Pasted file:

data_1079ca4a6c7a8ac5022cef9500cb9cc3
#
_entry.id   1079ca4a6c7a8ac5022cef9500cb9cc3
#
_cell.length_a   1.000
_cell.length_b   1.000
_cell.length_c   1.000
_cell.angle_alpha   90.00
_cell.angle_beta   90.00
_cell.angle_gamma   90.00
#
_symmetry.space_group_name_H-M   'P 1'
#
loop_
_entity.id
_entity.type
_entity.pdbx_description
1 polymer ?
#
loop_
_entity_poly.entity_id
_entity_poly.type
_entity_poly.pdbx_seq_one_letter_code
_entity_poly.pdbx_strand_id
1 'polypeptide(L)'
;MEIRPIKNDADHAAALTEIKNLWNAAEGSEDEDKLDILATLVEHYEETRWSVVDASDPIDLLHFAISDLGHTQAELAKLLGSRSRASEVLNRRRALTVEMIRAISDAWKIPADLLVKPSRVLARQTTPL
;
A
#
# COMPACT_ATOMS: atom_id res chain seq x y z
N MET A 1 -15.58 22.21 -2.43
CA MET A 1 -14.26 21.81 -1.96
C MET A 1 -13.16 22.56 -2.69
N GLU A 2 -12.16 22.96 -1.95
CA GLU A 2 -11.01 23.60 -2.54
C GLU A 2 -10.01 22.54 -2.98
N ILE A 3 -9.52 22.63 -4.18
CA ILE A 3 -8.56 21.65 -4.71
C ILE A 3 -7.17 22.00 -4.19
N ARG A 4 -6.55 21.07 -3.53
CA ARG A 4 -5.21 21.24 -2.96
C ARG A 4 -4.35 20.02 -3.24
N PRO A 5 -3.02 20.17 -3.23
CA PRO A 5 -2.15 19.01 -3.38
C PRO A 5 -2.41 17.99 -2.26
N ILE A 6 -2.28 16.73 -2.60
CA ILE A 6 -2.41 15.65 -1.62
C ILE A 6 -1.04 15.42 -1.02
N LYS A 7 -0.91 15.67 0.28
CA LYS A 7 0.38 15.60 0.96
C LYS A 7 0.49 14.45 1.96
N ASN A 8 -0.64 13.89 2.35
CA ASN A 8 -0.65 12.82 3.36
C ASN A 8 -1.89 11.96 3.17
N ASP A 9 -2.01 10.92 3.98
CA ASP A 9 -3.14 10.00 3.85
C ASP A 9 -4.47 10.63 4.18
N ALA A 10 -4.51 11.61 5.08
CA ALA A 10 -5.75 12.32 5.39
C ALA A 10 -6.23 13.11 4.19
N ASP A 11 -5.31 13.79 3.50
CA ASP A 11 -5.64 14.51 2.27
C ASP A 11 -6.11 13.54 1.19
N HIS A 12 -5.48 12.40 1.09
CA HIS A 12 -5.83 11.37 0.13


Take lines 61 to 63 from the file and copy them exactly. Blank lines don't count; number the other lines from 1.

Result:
N ASP A 11 -5.31 13.79 3.50
CA ASP A 11 -5.64 14.51 2.27
C ASP A 11 -6.11 13.54 1.19